Subliminal Sexism

 

When my husband first showed me the X-Men Apocalypse poster of Mystique being strangled or choked by Apocalypse and the immediate media response about it being a symbol of violence against women, I felt a little bothered but I echoed his statement about how people are too politically correct and over-sensitive these days. The poster must be okay because:

  1. Regardless of the protagonist’s gender, Apocalypse is a villain trying to kill them. They could put Charles Xavier on it and it would still be the same. Basically, Apocalypse doesn’t care about your gender, he will attack you all.
  2. Jennifer Lawrence is a headliner so it makes sense to feature her in a promotional poster.
  3. If women want to be taken seriously, then we should be willing to take what men do to other men. Equality goes both ways.

Although I’m a proponent of women’s rights, I was never one to react impulsively, nor am I oversensitive about issues. I was not raised in politically correct America. For me, equality is a right and not a privilege and we should not expect to be pampered and coddled for our sex.

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However, the poster still bothered me. After some thought about the matter, I explained to my husband why.

  1. My instinctual impression was negative. It looked like Apocalypse was able to overpower Mystique due to her physical weakness in comparison to him. Sure, most women are not as physically strong as men. But does this fact need to be glorified?
  2. EVERYONE will see this poster; not just X-men fans, moviegoers or those familiar with the X-men storyline and characters. These people argue that Mystique is obviously a strong character who will survive and the poster is all about Mystique’s survival in a seemingly impossible situation. But who else sees this poster? Children who are not familiar with the story and simply see a picture of big man strangling a smaller woman — children who see adults saying that it’s okay.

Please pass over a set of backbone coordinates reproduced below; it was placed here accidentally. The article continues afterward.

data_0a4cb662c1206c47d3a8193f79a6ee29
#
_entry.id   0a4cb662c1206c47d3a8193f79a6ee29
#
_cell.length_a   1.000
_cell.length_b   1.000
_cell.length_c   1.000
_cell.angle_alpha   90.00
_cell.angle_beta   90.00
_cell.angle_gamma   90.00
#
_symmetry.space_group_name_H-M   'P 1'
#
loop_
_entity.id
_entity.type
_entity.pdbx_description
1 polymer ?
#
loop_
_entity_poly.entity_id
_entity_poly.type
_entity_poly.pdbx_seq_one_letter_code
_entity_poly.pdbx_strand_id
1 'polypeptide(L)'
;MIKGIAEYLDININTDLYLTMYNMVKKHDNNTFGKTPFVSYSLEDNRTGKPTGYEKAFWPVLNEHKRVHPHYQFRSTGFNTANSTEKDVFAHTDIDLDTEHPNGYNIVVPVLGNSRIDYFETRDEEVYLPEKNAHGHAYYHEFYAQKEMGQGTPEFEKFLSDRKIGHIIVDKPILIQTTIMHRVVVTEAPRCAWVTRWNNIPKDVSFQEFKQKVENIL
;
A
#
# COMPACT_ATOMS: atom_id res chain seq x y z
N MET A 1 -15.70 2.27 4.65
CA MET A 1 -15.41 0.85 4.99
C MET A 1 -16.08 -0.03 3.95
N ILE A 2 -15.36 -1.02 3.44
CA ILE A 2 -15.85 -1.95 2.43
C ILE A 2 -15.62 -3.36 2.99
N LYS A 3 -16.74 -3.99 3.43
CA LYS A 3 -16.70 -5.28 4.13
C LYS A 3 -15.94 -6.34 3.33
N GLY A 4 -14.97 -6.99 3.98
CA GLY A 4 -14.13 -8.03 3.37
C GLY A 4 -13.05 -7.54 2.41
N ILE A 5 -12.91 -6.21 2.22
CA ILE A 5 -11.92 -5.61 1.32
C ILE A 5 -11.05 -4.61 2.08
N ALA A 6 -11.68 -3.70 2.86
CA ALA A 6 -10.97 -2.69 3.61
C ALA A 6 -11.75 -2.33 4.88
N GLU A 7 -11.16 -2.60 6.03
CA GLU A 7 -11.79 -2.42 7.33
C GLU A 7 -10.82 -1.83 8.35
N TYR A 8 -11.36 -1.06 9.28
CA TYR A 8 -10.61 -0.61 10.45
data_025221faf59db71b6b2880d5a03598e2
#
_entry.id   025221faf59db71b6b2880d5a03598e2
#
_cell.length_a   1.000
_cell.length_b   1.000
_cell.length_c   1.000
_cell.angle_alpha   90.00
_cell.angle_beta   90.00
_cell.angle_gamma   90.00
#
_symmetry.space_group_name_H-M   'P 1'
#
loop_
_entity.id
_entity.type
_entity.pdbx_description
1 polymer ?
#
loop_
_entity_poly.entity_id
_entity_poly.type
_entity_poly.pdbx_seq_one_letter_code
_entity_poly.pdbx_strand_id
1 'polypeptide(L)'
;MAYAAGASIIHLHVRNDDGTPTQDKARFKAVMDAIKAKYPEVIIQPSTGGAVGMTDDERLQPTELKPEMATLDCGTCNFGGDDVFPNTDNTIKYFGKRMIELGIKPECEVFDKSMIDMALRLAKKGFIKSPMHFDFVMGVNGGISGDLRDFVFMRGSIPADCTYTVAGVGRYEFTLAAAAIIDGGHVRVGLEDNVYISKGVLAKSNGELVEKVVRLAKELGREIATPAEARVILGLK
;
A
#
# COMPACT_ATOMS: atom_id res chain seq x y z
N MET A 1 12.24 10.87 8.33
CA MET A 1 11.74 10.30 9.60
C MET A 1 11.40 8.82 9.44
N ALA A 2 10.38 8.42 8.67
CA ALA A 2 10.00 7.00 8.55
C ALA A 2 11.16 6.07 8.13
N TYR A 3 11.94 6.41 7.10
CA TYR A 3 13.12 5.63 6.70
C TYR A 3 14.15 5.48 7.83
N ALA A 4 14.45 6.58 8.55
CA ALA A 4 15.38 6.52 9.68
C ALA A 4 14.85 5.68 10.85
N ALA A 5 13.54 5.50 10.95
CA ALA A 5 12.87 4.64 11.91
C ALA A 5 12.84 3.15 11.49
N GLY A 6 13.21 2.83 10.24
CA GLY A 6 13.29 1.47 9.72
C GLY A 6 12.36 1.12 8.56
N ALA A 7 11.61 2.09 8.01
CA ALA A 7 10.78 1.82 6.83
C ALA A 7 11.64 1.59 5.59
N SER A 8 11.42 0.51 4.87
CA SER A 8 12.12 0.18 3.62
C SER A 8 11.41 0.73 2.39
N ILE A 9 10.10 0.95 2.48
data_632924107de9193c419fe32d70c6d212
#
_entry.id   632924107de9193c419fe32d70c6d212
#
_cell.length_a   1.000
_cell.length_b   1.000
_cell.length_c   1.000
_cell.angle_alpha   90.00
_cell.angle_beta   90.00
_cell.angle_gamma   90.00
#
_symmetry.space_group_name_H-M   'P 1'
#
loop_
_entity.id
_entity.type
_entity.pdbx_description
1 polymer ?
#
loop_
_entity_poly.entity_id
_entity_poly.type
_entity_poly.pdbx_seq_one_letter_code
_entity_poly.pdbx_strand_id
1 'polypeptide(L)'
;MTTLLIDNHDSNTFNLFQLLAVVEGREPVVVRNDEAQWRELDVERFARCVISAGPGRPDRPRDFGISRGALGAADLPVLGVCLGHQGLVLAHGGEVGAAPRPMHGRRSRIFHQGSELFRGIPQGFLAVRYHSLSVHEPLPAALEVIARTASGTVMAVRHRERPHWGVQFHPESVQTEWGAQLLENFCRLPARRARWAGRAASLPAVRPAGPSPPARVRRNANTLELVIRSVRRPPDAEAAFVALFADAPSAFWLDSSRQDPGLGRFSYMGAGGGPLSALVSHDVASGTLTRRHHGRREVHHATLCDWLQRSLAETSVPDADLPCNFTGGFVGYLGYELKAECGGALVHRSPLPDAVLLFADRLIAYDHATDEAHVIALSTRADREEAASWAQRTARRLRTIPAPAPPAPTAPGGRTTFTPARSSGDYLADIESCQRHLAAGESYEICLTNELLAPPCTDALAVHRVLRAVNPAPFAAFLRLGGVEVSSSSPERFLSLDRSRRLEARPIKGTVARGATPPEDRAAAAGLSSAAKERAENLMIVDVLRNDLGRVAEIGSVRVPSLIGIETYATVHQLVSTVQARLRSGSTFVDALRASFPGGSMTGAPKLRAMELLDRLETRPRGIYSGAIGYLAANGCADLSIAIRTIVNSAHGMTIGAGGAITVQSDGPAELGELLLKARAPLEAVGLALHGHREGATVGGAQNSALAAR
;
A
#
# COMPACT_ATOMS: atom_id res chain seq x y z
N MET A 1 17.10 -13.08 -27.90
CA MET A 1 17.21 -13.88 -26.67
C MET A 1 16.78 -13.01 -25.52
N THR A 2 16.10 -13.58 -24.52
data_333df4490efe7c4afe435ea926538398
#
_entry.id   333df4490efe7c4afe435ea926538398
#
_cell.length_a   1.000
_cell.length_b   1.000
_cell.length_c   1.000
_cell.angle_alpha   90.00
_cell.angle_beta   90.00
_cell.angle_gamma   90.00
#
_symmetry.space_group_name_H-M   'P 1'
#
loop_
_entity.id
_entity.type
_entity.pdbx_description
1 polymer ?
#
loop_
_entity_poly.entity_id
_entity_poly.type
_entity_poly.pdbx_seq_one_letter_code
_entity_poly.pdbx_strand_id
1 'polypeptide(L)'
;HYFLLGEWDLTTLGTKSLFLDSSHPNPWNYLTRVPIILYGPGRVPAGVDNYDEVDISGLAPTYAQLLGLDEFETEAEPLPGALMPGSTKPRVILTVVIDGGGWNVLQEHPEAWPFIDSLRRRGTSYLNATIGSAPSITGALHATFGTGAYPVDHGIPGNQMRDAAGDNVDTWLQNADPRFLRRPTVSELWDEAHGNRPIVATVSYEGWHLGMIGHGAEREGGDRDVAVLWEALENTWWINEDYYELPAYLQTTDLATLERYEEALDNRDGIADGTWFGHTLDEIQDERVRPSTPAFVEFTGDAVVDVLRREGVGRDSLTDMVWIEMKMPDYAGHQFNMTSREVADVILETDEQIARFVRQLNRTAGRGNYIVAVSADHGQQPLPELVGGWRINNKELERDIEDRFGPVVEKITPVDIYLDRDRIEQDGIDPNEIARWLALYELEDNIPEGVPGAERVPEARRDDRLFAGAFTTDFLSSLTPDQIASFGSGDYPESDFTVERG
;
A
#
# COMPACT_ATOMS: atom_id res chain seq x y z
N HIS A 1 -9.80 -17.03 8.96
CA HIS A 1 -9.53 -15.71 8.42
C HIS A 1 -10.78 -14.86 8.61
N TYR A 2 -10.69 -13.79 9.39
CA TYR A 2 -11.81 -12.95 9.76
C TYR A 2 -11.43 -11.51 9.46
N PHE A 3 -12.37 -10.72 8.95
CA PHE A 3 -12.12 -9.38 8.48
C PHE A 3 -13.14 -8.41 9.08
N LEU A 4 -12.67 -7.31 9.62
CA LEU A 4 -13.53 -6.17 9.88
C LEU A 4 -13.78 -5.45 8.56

3. Why choose Mystique? There are other headliners in the cast. Was it because the poster looked eye-catching? Or was it because she was beautiful, sexy and appealing to male audiences? I’m sure seeing a beautiful, appealing woman being treated in a violent manner is not sexy unless you’re into those things.
  4. There are many scenes portraying Apocalypse attacking the protagonists. Hell, I’m sure there are many scenes with Mystique and Apocalypse fighting. Why choose that particular one?

What bothered me was the public reaction to this. Some agreed that this poster was offensive but a huge chunk also slammed those people for being oversensitive. We were made fun of and told that we joined the “gender politics” club. You know what, there is a reason why there even is a gender politics crowd. There is a reason why women are starting to voice out their frustrations. Fifty years ago no one would have blinked to see a poster like this. Today, this poster has been questioned and criticized because we know that we finally have the right to do so without fear of being mocked by men as being irrational and oversensitive.

But we were still mocked. Mocked both by misogynists and even completely (supposedly) rational men who are tired of hearing women’s complaints. Is this an example of subliminal sexism? If they’re tired of women’s complaints, then maybe they should jump into a time machine where men telling women to shut up and “know their place” was the norm.

The Fox executives’ decision to use this as a promotional poster was in bad taste. Hopefully, they’ll replace it with a better one.

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